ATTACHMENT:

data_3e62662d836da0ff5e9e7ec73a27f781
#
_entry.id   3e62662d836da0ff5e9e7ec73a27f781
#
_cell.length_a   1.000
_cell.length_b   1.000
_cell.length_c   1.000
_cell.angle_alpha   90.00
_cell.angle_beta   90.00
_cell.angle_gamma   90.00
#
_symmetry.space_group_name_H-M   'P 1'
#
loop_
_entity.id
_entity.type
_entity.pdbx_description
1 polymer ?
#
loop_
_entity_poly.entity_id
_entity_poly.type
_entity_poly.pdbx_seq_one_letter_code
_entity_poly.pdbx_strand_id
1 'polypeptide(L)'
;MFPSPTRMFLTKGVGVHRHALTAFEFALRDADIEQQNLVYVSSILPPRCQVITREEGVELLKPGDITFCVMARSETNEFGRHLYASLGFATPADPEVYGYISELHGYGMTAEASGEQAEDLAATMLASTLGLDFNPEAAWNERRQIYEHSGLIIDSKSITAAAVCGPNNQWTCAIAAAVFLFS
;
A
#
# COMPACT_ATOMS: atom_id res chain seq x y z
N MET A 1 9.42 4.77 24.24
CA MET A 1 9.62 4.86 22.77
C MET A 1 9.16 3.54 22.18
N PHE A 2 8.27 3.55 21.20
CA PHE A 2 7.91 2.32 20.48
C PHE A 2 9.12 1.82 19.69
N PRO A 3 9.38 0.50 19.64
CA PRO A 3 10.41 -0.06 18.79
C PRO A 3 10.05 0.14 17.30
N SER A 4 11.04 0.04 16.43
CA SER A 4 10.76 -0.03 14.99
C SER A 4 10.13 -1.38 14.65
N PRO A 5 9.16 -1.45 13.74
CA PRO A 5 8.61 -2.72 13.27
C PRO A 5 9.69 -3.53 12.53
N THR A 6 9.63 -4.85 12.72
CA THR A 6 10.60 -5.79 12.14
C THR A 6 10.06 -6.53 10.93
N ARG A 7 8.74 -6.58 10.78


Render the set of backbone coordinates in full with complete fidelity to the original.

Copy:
data_3e62662d836da0ff5e9e7ec73a27f781
#
_entry.id   3e62662d836da0ff5e9e7ec73a27f781
#
_cell.length_a   1.000
_cell.length_b   1.000
_cell.length_c   1.000
_cell.angle_alpha   90.00
_cell.angle_beta   90.00
_cell.angle_gamma   90.00
#
_symmetry.space_group_name_H-M   'P 1'
#
loop_
_entity.id
_entity.type
_entity.pdbx_description
1 polymer ?
#
loop_
_entity_poly.entity_id
_entity_poly.type
_entity_poly.pdbx_seq_one_letter_code
_entity_poly.pdbx_strand_id
1 'polypeptide(L)'
;MFPSPTRMFLTKGVGVHRHALTAFEFALRDADIEQQNLVYVSSILPPRCQVITREEGVELLKPGDITFCVMARSETNEFGRHLYASLGFATPADPEVYGYISELHGYGMTAEASGEQAEDLAATMLASTLGLDFNPEAAWNERRQIYEHSGLIIDSKSITAAAVCGPNNQWTCAIAAAVFLFS
;
A
#
# COMPACT_ATOMS: atom_id res chain seq x y z
N MET A 1 9.42 4.77 24.24
CA MET A 1 9.62 4.86 22.77
C MET A 1 9.16 3.54 22.18
N PHE A 2 8.27 3.55 21.20
CA PHE A 2 7.91 2.32 20.48
C PHE A 2 9.12 1.82 19.69
N PRO A 3 9.38 0.50 19.64
CA PRO A 3 10.41 -0.06 18.79
C PRO A 3 10.05 0.14 17.30
N SER A 4 11.04 0.04 16.43
CA SER A 4 10.76 -0.03 14.99
C SER A 4 10.13 -1.38 14.65
N PRO A 5 9.16 -1.45 13.74
CA PRO A 5 8.61 -2.72 13.27
C PRO A 5 9.69 -3.53 12.53
N THR A 6 9.63 -4.85 12.72
CA THR A 6 10.60 -5.79 12.14
C THR A 6 10.06 -6.53 10.93
N ARG A 7 8.74 -6.58 10.78